All are invited to attend a special Memorial Concert, this Friday 23rd September, to celebrate the musical life and legacy of drummer/bandleader/composer/poet Allan Browne, OAM, who passed away, just short of his 71st birthday, in the middle of last year.
This one night only event will feature an incredible line-up of Melbourne's leading jazz artists including:
Rounding out this incredible line up as well as saxophonists Julien Wilson and David Rex, and Red Onions trumpeter Brett Iggulden, OAM, (from Bellingen, NSW) as guest with Virus.
There was a huge outpouring of grief at the passing of Browne, culminating in a New Orleans-style street music procession accompanying his hearse up Collins Street after his funeral. Allan was not just a pivotal figure in Melbourne's jazz scene: rather, he was regarded as the personification of Melbourne jazz: a living repository for the whole history of jazz, combined with a creative contemporary spirit.
Browne first came to notoriety as a teenage leader of the traditional-based Red Onions Jazz Band, which formed around 1960. The band had considerable success, with regular T.V. appearances until early 1965 (when Gerry Humphries and Kim Lynch left to form the popular The Loved Ones). The band toured Europe for 10 months in 1967 before returning here to perform for another six years.
An autodidact, Allan began to study modern jazz styles in the 1970s, and in 1978 began a long list of international credits in accompanying Phil Woods and Jimmy Witherspoon. From the early 1980s he was a regular at The Limerick Arms Hotel, in a residency with his original quartet "Onaje" on Monday nights, and accompanying visiting American artists such as Jay McShann, Teddy Wilson, Johnny Griffin, Barney Kessel, and Mal Waldron. "Onaje" toured overseas too, appearing at the prestigious 1982 Montreal Jazz Festival. He also began an association with Paul Grabowsky, firstly in a Trio that produced two ARIA-winning albums, and then in a Quintet with vocalist Shelley Scown.
With the closure of The Limerick Arms venue in late 1993, his weekly residency there morphed into his legendary long-running Monday series at Bennetts Lane from 1993 until 2015.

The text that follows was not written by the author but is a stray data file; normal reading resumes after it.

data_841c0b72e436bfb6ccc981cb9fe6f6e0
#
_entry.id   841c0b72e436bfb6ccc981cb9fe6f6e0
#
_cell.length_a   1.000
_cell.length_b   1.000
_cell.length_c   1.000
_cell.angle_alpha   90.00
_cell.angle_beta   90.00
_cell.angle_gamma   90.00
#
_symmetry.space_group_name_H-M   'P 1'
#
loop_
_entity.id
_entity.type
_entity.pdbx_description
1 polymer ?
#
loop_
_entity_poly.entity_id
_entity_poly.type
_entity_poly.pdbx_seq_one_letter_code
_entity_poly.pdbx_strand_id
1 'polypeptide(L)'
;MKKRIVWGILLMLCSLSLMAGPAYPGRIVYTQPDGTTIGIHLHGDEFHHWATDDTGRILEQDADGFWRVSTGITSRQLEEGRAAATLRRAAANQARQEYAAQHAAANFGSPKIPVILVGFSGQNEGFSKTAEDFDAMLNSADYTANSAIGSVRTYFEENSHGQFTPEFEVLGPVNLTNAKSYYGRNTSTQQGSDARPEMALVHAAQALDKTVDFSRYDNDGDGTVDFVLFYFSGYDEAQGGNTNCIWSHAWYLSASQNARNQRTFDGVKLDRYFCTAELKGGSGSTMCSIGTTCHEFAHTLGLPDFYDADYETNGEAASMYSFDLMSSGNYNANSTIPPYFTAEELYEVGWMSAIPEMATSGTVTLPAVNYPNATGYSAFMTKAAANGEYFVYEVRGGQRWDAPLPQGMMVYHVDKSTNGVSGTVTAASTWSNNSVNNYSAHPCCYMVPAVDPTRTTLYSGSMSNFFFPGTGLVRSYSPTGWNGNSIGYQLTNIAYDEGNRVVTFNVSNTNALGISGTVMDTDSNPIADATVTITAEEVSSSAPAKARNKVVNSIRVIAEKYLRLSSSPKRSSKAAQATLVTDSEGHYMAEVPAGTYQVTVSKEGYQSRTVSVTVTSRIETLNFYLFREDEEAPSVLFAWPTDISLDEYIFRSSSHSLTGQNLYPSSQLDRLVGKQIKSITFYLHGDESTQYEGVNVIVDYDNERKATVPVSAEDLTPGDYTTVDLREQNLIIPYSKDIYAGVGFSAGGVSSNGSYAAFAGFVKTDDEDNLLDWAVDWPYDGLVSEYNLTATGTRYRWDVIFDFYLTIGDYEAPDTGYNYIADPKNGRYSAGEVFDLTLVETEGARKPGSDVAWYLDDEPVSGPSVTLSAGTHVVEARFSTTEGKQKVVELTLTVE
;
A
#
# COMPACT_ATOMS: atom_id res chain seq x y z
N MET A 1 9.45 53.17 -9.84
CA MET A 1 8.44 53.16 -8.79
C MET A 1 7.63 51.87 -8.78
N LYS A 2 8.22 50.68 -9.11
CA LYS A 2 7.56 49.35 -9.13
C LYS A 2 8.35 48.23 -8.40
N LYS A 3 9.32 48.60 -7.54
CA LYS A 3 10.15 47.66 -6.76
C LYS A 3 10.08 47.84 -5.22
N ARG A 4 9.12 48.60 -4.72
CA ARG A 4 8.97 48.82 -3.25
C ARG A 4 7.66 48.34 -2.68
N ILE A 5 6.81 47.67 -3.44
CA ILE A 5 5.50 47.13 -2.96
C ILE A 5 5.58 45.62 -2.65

This residency was broken in the late 1990s by his years of illness with emphysema, when he was house-bound. A lung-transplant at The Alfred enabled his to return to performing with renewed passion and inspiration. This weekly series featured Browne's famous impromptu monologues and poems, as well as a rotating roster of Browne's ensembles, including his beloved Quintet, trios and new line-ups. These bands produced numerous albums of original material (mainly on the Jazzhead label), and he also mentored numerous young musicians. Throughout his career, Browne regularly returned to the traditional jazz style, but mainly recorded original works in that idiom. This is one of the elements that helped to make his style so unique.
Having served on the Australia Council's Music Board in the 1990s, he later became Chairman of the Melbourne Jazz Co-operative. He was the recipient of the $30,000 Don Banks Award in 2001 and was awarded a Medal of the Order of Australia (OAM) in 2013. He also was inducted in the Australian Jazz Awards 'Bell' Hall of Fame, and won several other 'Bell' and ARIA Awards.
Browne's second wife is pianist Margie Lou Dyer, while all of his five offspring are musical performers, with credits including The Art of Fighting, and The Hoodangas.
All profits from the concert will go be donated to Margie Lou and her family.
Tickets are priced $40 / $30 concession / $20 Student Rush at the Door and can be purchased via Ticketek online, Ticketek Outlets or by calling 9650 1500.
For more information on this event, please visit mjc.org.au